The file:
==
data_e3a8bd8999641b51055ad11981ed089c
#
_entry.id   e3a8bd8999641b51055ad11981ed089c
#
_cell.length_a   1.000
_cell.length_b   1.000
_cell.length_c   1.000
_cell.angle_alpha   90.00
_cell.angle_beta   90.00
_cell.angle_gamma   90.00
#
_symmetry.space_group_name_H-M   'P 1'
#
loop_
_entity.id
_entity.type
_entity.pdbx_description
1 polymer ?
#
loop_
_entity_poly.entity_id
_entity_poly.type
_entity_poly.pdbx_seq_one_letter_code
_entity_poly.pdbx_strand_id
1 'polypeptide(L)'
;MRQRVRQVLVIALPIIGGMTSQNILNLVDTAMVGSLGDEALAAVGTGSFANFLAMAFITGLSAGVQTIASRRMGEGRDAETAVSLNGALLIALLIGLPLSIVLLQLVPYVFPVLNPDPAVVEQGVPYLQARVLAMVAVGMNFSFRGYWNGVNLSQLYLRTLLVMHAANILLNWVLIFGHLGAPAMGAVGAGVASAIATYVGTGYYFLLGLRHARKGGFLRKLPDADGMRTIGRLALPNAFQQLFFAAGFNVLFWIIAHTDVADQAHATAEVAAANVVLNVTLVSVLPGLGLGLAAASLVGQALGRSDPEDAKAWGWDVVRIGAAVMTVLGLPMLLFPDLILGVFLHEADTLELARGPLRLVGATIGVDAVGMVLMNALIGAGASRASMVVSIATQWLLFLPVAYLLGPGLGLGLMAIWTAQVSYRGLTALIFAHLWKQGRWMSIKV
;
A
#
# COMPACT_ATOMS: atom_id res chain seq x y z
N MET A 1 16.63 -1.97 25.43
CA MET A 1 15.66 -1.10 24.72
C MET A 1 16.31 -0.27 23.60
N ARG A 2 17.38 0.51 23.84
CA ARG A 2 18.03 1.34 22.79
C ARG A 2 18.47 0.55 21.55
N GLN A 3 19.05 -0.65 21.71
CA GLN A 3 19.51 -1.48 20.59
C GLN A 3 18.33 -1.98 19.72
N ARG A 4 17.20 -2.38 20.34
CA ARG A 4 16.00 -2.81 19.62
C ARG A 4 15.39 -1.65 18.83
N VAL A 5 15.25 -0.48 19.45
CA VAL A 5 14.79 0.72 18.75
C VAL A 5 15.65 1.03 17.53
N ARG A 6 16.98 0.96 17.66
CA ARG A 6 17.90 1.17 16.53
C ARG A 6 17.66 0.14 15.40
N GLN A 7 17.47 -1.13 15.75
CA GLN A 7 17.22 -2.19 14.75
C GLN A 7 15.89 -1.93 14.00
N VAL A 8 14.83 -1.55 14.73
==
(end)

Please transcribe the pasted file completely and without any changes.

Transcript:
data_e3a8bd8999641b51055ad11981ed089c
#
_entry.id   e3a8bd8999641b51055ad11981ed089c
#
_cell.length_a   1.000
_cell.length_b   1.000
_cell.length_c   1.000
_cell.angle_alpha   90.00
_cell.angle_beta   90.00
_cell.angle_gamma   90.00
#
_symmetry.space_group_name_H-M   'P 1'
#
loop_
_entity.id
_entity.type
_entity.pdbx_description
1 polymer ?
#
loop_
_entity_poly.entity_id
_entity_poly.type
_entity_poly.pdbx_seq_one_letter_code
_entity_poly.pdbx_strand_id
1 'polypeptide(L)'
;MRQRVRQVLVIALPIIGGMTSQNILNLVDTAMVGSLGDEALAAVGTGSFANFLAMAFITGLSAGVQTIASRRMGEGRDAETAVSLNGALLIALLIGLPLSIVLLQLVPYVFPVLNPDPAVVEQGVPYLQARVLAMVAVGMNFSFRGYWNGVNLSQLYLRTLLVMHAANILLNWVLIFGHLGAPAMGAVGAGVASAIATYVGTGYYFLLGLRHARKGGFLRKLPDADGMRTIGRLALPNAFQQLFFAAGFNVLFWIIAHTDVADQAHATAEVAAANVVLNVTLVSVLPGLGLGLAAASLVGQALGRSDPEDAKAWGWDVVRIGAAVMTVLGLPMLLFPDLILGVFLHEADTLELARGPLRLVGATIGVDAVGMVLMNALIGAGASRASMVVSIATQWLLFLPVAYLLGPGLGLGLMAIWTAQVSYRGLTALIFAHLWKQGRWMSIKV
;
A
#
# COMPACT_ATOMS: atom_id res chain seq x y z
N MET A 1 16.63 -1.97 25.43
CA MET A 1 15.66 -1.10 24.72
C MET A 1 16.31 -0.27 23.60
N ARG A 2 17.38 0.51 23.84
CA ARG A 2 18.03 1.34 22.79
C ARG A 2 18.47 0.55 21.55
N GLN A 3 19.05 -0.65 21.71
CA GLN A 3 19.51 -1.48 20.59
C GLN A 3 18.33 -1.98 19.72
N ARG A 4 17.20 -2.38 20.34
CA ARG A 4 16.00 -2.81 19.62
C ARG A 4 15.39 -1.65 18.83
N VAL A 5 15.25 -0.48 19.45
CA VAL A 5 14.79 0.72 18.75
C VAL A 5 15.65 1.03 17.53
N ARG A 6 16.98 0.96 17.66
CA ARG A 6 17.90 1.17 16.53
C ARG A 6 17.66 0.14 15.40
N GLN A 7 17.47 -1.13 15.75
CA GLN A 7 17.22 -2.19 14.75
C GLN A 7 15.89 -1.93 14.00
N VAL A 8 14.83 -1.55 14.73